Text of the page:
By: Camellia Mukherjee (’12)

 Beth Rogers (’01) discusses the impact of her English minor on her work as a medical doctor.

Elizabeth (Beth) Rogers, a third generation Loras graduate (Biochemistry major, English minor), has worked as a health-care professional in Latin America as well as Asia (Pakistan). She has been involved with Doctors for Global Health (DGH) since 2007. After being trained in internal medicine and pediatrics with Harvard-Associated Brigham and Women’s/Children’s Hospital Boston residency program from 2007-2011, she is currently working as a Primary Care Research Fellow at University of California, San Francisco. Beth states, “After years in medical training, I am coming back to my writing skills and creativity in thinking about new potentials for improving health.” Here, Beth reflects on her journey, during and since her Loras College days.


Camellia: Your Biochemistry major and English minor are from two vastly different fields. Could you tell us about how they complemented each other? 

Beth: For me, my English classes provided an outlet for creativity and philosophical reflection amidst analytical laboratories and the rational thought required for my science coursework. I felt much more balanced when thinking about both. I have also discovered that within understanding complex scientific concepts, one must be clear in communication to share these concepts and ideas with others, and my English background has helped enormously with this. 

Camellia: You volunteered for a couple of years for the Jesuits and then in Latin America before completing medical school. How have those experiences shaped your medical career since then?

Beth: Each year-long period provided a chance to slow down from the rigorous and sometimes insulated world of an academic path to shed some real-life experience on things. I think each experience has reinforced the importance of how social factors play into health as well as keeping the person and community as the central focus instead of getting lost in reductionistic medicalized parts of the whole. I am much more aware of how our social and political systems affect the health of the community, especially those who are most vulnerable and for whom our current system isn't working.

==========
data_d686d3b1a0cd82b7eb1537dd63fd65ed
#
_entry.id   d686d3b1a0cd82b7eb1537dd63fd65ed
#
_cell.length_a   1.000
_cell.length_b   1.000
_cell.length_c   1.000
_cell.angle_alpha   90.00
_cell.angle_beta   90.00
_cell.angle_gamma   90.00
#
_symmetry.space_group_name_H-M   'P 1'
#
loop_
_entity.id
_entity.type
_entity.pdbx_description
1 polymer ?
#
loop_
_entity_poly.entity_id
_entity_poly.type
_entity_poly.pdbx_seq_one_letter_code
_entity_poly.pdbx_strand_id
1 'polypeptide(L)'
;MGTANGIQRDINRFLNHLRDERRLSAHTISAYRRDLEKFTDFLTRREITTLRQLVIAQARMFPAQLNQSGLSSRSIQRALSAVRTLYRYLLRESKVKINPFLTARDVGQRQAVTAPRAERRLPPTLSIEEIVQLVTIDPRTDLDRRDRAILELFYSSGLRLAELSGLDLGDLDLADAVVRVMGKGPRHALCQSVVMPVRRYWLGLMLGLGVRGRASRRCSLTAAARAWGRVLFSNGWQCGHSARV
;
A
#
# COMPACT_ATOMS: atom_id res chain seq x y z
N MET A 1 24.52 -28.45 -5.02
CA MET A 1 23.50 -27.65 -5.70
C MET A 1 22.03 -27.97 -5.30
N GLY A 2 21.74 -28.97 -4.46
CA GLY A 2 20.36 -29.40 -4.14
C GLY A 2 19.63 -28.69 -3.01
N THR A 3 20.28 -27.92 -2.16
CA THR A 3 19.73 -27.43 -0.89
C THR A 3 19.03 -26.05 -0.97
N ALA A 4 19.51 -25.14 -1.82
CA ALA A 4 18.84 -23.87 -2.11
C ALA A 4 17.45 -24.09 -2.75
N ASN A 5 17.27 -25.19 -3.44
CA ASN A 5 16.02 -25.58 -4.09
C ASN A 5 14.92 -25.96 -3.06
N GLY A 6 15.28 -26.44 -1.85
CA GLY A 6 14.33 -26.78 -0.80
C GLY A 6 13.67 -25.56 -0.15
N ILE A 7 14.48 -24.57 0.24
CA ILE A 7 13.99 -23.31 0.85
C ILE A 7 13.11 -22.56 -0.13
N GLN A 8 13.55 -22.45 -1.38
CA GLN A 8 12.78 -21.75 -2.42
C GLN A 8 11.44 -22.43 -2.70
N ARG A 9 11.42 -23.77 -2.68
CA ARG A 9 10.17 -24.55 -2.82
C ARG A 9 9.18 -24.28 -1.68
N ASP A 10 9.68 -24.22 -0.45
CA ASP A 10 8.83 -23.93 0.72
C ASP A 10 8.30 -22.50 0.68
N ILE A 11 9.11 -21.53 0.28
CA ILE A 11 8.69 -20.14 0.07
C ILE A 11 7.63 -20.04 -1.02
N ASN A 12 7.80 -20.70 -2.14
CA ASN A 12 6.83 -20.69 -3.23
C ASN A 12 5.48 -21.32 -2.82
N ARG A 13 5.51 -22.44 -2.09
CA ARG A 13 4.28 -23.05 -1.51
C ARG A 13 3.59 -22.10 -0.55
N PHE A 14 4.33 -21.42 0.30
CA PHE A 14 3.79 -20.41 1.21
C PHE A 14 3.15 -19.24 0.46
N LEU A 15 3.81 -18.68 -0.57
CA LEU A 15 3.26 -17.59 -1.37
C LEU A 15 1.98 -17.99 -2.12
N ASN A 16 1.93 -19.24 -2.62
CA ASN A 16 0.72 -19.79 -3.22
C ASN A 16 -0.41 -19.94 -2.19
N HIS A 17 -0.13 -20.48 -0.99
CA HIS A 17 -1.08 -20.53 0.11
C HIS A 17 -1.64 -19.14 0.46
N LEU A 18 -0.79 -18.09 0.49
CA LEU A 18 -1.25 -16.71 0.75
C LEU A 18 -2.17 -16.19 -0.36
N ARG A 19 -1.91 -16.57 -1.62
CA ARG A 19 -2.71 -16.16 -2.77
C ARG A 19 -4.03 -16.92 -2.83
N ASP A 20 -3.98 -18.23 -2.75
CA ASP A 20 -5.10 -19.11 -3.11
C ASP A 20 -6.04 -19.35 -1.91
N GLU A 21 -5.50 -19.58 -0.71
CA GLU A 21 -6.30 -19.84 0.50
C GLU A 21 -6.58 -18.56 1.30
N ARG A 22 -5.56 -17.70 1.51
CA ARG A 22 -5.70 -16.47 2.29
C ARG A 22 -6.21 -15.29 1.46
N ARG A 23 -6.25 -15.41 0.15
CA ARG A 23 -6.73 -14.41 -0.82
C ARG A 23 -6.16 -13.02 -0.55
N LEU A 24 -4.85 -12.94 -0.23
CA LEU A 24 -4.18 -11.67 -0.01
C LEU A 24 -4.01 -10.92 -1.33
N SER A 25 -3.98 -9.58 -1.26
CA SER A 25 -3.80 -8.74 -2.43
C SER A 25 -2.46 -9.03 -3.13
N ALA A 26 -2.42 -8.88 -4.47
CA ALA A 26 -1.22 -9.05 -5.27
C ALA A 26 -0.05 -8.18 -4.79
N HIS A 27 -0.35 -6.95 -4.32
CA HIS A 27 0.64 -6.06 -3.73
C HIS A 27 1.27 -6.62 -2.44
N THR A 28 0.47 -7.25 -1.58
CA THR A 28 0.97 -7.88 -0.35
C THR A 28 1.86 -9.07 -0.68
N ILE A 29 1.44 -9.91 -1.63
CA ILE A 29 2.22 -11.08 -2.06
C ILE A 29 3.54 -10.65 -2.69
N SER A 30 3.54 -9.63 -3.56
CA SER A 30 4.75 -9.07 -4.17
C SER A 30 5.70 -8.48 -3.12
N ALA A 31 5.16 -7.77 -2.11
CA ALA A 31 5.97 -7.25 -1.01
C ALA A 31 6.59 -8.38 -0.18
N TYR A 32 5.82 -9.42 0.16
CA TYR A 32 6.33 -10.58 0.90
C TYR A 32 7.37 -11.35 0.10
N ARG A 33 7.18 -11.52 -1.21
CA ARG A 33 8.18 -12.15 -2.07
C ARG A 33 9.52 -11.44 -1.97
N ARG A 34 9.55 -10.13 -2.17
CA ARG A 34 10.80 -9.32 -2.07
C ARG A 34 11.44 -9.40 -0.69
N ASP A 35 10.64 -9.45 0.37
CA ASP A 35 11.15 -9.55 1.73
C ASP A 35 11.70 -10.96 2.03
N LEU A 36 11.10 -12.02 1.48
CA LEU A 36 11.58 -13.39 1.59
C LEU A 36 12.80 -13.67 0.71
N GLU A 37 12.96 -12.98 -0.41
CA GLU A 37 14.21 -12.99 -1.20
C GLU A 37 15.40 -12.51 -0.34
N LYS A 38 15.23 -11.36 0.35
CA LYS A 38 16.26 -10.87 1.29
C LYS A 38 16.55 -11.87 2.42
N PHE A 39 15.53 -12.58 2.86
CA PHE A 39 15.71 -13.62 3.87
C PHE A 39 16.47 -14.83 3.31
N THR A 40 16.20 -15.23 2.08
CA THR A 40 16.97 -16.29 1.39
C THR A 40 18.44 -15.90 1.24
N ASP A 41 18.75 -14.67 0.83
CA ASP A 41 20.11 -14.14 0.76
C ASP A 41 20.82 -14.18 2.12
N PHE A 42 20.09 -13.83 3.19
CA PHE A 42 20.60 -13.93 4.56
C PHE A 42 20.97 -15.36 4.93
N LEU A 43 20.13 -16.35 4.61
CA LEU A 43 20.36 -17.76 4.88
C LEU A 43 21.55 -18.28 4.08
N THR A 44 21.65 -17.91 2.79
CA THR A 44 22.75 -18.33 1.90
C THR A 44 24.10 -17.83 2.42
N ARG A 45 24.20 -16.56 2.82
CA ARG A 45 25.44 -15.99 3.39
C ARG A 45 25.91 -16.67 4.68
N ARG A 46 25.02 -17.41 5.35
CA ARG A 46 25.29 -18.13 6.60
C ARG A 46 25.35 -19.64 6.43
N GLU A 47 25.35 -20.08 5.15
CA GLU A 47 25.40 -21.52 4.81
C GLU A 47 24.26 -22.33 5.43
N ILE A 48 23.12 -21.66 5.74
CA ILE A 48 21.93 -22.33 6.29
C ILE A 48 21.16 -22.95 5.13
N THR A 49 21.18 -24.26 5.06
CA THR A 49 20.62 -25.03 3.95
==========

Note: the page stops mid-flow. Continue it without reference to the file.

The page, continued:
Camellia: How did a literature background help you in your medical studies and profession?

Beth: It has helped me to be a more clear communicator when discussing and writing about medical issues. Also, one of my favorite parts of literature classes was listening in class discussions to the broad range of insights that other students had after reading the exact same thing that I had. I always felt humbled by this, appreciating that my individual viewpoint was limited. I think this has taught me to stop and listen to patients and to value the importance of them telling their perspective and story, which in turn helps me to better understand their obstacles and priorities in making decisions about their health.

Camellia: You mentioned about coming back to your writing skills. What are some projects you have been working on?

Beth: In this research fellowship, the majority of my time outside of clinic is spent reading the medical literature, summarizing themes, and thinking and writing about what areas we need to learn more about and how to do that through asking the right questions. So, now nearly all of my projects in thinking about models of primary care revolve around this. 

Camellia: Apart from the remarkable work you have been involved in, do you find time to catch up with your literature interests?

Beth: I love finding time to read! Spending time with a good book helps me to keep balanced, and for me it's what I look forward to in my down time. I have yet to be disappointed with the ability of literature to bring fresh perspectives and new insights. 

Camellia: Considering your all-round experiences, what have been the highlights and challenges of your career?

Beth: The challenges have been the stamina required to survive the rigors of medical school and the long hours and intensity of work during residency. It is difficult to keep a balanced perspective of medicine and of people through this, and it creates a rather unbalanced, career-centric life. At the same time, the highlights have included the opportunities and opened doors through this same path—traveling abroad and learning about other cultures and systems through medicine; getting to know truly amazing people, both patients and colleagues, through the process; and now having a very versatile and hopefully fulfilling career. 

Camellia: Would you like to share any advice with the current students at Loras?

Beth: Soak up the community while you're there. It is a special and nurturing place where lots of amazing people, both friends and faculty, are available for asking questions, sharing experiences, and growing.








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